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The Fifth Circuit affirmed defendant's sentence, issued by the district court on remand, after he pleaded guilty to possession with the intent to distribute cocaine base. The court concluded that the district court's order, as amended, complied with the court's mandate, including the spirit of it as embodied by United States v. Evbuomwan, 992 F.2d 70, 74 (5th Cir. 1993). In this case, the district court made the three required findings for USSG 1B1.3 liability and unequivocally held defendant indirectly responsible for all of the $7,809.The court had remanded defendant's case to the district court to determine whether defendant was directly or indirectly responsible for the currency at issue, and the district court made a determination as to the latter. The court concluded that the district court's findings were plausible in light of the record, including the district court's finding that defendant was indirectly responsible for the entire amount of the currency seized from the residence at issue. View "United States v. Johnson" on Justia Law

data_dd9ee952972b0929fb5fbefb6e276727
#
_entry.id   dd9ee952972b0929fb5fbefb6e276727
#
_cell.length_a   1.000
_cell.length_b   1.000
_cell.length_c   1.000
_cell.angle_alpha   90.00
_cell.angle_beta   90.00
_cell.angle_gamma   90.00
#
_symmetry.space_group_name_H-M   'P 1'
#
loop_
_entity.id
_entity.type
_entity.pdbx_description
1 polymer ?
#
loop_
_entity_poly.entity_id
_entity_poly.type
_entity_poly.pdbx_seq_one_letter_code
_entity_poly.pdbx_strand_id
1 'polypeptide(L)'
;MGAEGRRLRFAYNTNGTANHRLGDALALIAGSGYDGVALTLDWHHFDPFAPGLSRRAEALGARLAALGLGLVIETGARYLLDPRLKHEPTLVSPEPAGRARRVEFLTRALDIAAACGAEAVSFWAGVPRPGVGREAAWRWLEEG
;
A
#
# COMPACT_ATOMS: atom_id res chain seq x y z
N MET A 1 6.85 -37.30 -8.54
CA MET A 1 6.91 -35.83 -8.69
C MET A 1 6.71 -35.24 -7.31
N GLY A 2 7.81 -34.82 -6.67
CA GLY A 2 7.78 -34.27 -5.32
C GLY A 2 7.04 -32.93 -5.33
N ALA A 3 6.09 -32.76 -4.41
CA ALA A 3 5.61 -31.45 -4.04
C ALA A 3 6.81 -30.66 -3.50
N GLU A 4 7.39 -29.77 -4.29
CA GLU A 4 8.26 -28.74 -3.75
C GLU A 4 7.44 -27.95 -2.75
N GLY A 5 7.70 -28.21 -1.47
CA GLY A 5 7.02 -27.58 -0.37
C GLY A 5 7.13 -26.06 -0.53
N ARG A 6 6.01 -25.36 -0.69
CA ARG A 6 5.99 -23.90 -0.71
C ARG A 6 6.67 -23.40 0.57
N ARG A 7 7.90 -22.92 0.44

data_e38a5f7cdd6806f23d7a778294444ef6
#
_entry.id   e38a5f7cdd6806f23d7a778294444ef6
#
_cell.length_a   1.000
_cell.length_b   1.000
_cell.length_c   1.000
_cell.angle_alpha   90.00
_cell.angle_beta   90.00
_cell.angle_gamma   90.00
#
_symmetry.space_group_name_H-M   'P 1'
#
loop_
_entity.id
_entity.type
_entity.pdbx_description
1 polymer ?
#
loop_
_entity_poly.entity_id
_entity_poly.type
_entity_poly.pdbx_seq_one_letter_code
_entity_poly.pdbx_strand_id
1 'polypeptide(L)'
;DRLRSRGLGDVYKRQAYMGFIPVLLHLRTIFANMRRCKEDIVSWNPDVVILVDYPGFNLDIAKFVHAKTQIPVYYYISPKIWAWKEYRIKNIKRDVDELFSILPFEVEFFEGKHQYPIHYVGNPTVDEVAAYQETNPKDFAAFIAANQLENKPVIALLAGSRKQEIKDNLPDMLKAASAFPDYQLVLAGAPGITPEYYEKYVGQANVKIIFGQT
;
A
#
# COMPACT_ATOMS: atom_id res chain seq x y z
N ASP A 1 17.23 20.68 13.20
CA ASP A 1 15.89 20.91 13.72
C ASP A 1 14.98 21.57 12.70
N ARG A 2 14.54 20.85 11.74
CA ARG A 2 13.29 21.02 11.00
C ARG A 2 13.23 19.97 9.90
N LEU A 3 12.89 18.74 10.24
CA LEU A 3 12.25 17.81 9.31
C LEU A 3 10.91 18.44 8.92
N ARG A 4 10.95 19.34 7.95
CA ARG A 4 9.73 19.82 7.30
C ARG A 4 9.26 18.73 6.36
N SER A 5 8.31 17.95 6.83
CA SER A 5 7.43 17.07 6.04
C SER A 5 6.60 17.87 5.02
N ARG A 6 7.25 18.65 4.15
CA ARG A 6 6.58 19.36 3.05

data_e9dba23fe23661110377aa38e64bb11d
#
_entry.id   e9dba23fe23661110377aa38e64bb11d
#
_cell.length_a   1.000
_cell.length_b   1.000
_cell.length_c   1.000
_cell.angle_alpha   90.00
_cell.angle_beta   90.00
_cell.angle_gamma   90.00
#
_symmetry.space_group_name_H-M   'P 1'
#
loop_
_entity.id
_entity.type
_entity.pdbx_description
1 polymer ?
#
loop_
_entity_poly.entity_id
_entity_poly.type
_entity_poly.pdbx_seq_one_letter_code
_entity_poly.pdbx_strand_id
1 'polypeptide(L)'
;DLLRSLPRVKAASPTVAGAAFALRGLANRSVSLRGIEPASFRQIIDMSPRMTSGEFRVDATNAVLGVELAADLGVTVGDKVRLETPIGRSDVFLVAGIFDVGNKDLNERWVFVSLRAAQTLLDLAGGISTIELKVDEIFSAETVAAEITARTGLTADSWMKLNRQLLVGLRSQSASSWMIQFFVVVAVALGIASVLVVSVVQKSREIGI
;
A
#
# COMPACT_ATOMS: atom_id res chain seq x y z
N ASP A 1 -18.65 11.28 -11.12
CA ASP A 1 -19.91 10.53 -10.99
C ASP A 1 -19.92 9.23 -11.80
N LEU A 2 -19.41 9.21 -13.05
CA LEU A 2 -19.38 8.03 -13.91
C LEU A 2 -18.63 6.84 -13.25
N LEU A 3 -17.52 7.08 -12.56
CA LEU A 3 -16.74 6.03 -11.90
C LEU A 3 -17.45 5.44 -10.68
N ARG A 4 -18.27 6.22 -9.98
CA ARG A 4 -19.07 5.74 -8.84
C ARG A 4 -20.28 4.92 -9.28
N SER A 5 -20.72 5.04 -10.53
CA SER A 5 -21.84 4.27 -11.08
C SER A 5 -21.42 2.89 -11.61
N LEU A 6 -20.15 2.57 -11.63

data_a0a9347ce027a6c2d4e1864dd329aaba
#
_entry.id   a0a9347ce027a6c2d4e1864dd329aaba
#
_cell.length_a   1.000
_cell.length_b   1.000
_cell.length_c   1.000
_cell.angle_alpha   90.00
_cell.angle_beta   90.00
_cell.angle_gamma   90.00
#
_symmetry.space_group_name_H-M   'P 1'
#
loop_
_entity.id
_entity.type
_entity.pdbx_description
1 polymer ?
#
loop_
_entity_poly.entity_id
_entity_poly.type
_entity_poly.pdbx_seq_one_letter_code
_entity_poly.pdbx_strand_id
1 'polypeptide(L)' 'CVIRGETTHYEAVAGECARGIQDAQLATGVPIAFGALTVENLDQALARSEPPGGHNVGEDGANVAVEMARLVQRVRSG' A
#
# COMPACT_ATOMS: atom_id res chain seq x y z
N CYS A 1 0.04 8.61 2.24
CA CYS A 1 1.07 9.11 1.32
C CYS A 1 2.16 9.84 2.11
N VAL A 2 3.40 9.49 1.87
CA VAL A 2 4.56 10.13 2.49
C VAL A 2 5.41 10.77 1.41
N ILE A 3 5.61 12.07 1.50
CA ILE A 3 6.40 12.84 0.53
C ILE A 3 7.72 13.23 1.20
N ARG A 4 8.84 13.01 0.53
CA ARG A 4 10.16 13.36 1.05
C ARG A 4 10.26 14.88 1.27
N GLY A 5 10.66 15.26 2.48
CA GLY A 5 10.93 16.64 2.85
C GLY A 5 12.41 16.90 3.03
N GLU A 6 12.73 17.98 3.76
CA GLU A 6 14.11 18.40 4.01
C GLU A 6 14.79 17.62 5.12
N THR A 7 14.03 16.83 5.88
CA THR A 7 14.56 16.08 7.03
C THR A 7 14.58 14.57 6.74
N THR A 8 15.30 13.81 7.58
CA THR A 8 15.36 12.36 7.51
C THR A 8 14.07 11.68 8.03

Posted in: Criminal Law